- GRAMBLING LEGENDS -
Grambling Legends: Ralph Waldo Emerson "Prez" Jones
By Nick Deriso
Wilbert Ellis, then an assistant baseball coach at Grambling, used to welcome the most uncommon of sights.
The school president would leave his office, like clockwork, just before 3 p.m. and change into his cleats, his ballcap and his uniform.
Then Ralph Waldo Emerson Jones would coach the baseball team.
“He had a great energy,” said Ellis, who was an assistant to Jones for 17 seasons before serving another 25 years as his successor. “We would practice until 6. This was before NCAA regulations. Back then, we just practiced until we were ready.”
Jones’ teams rumbled through conference play, winning seven titles between 1958-67. He earned induction into the NAIA Hall of Fame after leading the Tigers to the national NAIA baseball tournament in 1961, ‘63, ‘64 and ‘67 — earning runner-up honors in 1963 and ‘64 and national coach of the year honors in 1967. In all, Jones (called “Prez” by teachers and students alike) coached 11 All-Americans, even while he helped establish the Grambling brand as school president.
Perhaps most famously, he hired a youngster named Eddie Robinson to coach the football team in 1941. Coach Rob would go on to set a still-standing Division I record for career wins, with 408, in a remarkable career that lasted until 1997.
“Boy, oh, boy, he was some kind of guy,” the late Robinson once said. “There were many times I thought that if he hadn’t come along to hire me, that I might have gotten caught on the streets in Baton Rouge. I thank God that Dr. Jones just grabbed me and took me. … President Jones was my teacher, even when I did not realize it.”
“Prez” took over as president at Grambling in 1936 when the school was a segregated teachers institution. By the time he retired in 1977, he had added four colleges to elevate the school to university status. Jones also composed the school’s alma mater, and was the driving force behind creating the Tiger Marching Band.
“He had a unique style in serving both as president and as a coach,” Ellis told TheDerisoReport.com. “He cared about people. No matter what the color the skin, he just wanted to reach out and help people. That’s what he came to Grambling to do. He wanted to build an institution that would reach out, not only to the various area communities, but to the nation.”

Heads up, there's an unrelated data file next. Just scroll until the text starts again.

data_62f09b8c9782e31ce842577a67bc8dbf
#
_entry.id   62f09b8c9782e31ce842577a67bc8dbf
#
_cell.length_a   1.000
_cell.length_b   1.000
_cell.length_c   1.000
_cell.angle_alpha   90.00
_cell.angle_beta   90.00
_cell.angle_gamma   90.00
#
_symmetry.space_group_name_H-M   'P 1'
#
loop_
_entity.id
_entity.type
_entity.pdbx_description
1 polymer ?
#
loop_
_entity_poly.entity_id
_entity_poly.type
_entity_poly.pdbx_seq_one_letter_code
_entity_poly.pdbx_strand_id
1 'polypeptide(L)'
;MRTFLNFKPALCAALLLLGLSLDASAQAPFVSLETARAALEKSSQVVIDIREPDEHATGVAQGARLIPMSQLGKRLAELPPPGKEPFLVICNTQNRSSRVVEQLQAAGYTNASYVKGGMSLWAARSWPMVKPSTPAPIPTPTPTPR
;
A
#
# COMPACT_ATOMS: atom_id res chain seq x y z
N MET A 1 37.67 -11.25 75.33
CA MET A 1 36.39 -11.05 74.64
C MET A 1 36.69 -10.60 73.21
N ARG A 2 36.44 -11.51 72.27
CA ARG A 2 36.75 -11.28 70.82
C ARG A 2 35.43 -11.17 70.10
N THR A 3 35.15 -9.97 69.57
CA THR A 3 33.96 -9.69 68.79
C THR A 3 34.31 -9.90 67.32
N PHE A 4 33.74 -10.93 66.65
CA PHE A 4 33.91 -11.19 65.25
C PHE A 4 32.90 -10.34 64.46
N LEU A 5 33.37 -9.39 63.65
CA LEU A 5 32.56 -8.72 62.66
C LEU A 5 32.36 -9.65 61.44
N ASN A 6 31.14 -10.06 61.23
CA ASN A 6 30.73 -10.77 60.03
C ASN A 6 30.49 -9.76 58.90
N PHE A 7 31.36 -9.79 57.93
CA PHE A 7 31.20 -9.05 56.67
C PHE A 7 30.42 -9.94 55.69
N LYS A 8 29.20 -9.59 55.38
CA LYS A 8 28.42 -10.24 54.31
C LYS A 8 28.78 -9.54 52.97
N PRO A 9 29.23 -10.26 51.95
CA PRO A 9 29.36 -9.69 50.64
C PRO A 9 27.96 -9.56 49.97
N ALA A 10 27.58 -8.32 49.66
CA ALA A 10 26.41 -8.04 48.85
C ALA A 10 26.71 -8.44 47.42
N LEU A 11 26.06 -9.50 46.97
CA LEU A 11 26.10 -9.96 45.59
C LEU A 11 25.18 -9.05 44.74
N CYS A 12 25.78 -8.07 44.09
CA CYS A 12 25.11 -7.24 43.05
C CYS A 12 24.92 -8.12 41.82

A former Negro Leagues player, Jones knew the value of work — and was used to making do with little.
“I shall never forget,” Ellis said. “It rained all night and rained all day then stopped about 12 o’clock on a day when we were to play Southern. They had packed up, but ‘Prez’ would have none of that. He had dirt moved in, and we played. Bob Lee was coaching Southern at that time, and he couldn’t believe it. For so long after that, he’d say: ‘Don’t go to Grambling and expect not to play.’ ‘Prez’ was able to get the most out of you.”
That never-quit attitude helped spread the word about this emerging historically black college and its consistently successful athletic programs.
Jones and then Ellis mentored dozens of players who signed major league contracts, notably fellow Grambling Legends inaugural Hall of Fame inductee Ralph “Gator” Garr — the National League’s best hitter in 1974.
“Those men turned out to be great men. Some played ball but others went into other professions. They’ve done extremely well,” said Ellis, a 1959 graduate of Grambling who earned the nickname “The Dean” after winning 715 games in his own right, while advancing to three NCAA Tournaments and winning three SWAC titles.
“He had a way of talking that made you feel like you were the best,” Ellis said of Jones. “He made a believer out of you — just by saying: ‘You can do it.’ If you listened to him, you just knew you would make it to the top, whatever your profession.”
But while Jones worked tirelessly, often getting up before the sun for his workdays, Ellis is quick to note that he was dedicated to his loved ones.
“He was a family man,” said Ellis. “He believed in the family unit. One thing about ‘Prez,’ he maintained the character that he wanted you to exemplify. He earned respect.”
Ralph W.E. Jones, 78, ex-head of Grambling dies
Wire reports, April 11, 1982
Ralph Waldo Emerson Jones, who served as president of Grambling University for 41 years, died Friday. He was 78 years old.
Officials said Dr. Jones died after being admitted at Lincoln General Hospital for gallstone surgery. He was president of Grambling, a predominantly black college of 4,000 students in Grambling, La., from 1936 until his retirement in 1977.
Dr. Jones, the grandson of a slave, was born in Lake Charles on Aug. 6, 1905. His father, John S. Jones, was the first dean of Southern University, where the former Grambling president received a bachelor's degree, and his mother was a school teacher in Lake Charles, La.
Dr. Jones went to Grambling in 1926, when it was the Lincoln Parish Training School, a two-year teachers' institute, He started out as an instructor in chemistry, physics and mathematics.
In his early years there, he started a baseball team, served as dean of men, formed a band and held the post of registrar. At the age of 30 he became the president of the school and continued to serve as baseball coach while heading the college.